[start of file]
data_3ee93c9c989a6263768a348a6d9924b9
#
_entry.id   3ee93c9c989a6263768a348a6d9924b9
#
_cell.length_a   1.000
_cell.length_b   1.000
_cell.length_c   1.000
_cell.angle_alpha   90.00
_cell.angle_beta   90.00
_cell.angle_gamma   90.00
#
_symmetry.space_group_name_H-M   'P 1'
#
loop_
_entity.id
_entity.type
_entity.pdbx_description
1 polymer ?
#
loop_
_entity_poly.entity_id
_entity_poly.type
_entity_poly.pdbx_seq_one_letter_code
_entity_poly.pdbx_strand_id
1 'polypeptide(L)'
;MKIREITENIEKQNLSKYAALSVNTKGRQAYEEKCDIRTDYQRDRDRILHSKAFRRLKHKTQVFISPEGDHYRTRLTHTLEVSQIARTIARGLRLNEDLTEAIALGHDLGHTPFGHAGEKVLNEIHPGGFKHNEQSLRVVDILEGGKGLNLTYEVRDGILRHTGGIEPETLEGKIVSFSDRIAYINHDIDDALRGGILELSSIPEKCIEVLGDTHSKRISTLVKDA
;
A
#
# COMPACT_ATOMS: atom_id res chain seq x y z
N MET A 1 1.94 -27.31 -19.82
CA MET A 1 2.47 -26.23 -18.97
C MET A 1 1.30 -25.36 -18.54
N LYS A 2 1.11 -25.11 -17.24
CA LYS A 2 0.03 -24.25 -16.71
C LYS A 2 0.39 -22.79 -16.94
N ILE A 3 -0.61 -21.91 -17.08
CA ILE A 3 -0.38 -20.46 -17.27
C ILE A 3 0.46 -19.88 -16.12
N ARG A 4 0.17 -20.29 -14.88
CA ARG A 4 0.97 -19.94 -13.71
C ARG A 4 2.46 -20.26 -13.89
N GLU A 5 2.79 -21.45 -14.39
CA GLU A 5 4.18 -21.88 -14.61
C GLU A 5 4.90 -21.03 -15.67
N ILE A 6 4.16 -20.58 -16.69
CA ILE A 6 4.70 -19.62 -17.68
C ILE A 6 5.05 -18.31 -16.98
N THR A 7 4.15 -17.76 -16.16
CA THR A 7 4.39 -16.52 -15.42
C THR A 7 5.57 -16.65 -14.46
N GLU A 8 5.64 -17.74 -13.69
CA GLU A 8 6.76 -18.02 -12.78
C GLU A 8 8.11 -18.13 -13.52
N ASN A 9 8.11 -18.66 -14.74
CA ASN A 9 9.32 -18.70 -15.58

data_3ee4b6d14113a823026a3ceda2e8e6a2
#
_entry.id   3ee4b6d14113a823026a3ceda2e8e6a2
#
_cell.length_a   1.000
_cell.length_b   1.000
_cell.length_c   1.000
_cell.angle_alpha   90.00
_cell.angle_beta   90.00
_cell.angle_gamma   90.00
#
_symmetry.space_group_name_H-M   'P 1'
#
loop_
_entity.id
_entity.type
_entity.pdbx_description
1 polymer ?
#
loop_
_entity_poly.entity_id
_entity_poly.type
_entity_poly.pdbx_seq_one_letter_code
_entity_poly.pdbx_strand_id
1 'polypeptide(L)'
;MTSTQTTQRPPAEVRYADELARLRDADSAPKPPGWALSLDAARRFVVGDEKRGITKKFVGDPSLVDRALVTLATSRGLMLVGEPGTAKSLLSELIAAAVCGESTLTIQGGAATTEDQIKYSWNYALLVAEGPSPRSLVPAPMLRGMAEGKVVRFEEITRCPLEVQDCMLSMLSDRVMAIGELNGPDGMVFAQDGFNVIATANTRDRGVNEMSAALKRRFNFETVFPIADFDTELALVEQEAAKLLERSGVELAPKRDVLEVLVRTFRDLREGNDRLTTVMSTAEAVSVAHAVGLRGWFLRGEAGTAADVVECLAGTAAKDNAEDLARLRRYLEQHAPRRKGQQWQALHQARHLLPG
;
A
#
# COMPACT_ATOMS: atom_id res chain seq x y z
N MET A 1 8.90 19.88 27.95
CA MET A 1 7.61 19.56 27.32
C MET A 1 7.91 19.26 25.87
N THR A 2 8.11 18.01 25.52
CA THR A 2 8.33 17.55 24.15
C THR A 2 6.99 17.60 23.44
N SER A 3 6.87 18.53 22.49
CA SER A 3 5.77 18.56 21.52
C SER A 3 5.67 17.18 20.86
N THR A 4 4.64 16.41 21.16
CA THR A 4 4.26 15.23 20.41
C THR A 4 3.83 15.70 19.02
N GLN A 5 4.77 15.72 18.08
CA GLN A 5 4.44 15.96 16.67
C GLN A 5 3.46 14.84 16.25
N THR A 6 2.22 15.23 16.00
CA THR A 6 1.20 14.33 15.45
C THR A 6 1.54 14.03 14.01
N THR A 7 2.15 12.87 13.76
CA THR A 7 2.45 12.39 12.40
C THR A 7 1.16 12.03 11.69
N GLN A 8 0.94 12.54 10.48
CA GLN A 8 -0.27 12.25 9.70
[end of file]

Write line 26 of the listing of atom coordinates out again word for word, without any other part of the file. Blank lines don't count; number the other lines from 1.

;MKIREITENIEKQNLSKYAALSVNTKGRQAYEEKCDIRTDYQRDRDRILHSKAFRRLKHKTQVFISPEGDHYRTRLTHTLEVSQIARTIARGLRLNEDLTEAIALGHDLGHTPFGHAGEKVLNEIHPGGFKHNEQSLRVVDILEGGKGLNLTYEVRDGILRHTGGIEPETLEGKIVSFSDRIAYINHDIDDALRGGILELSSIPEKCIEVLGDTHSKRISTLVKDA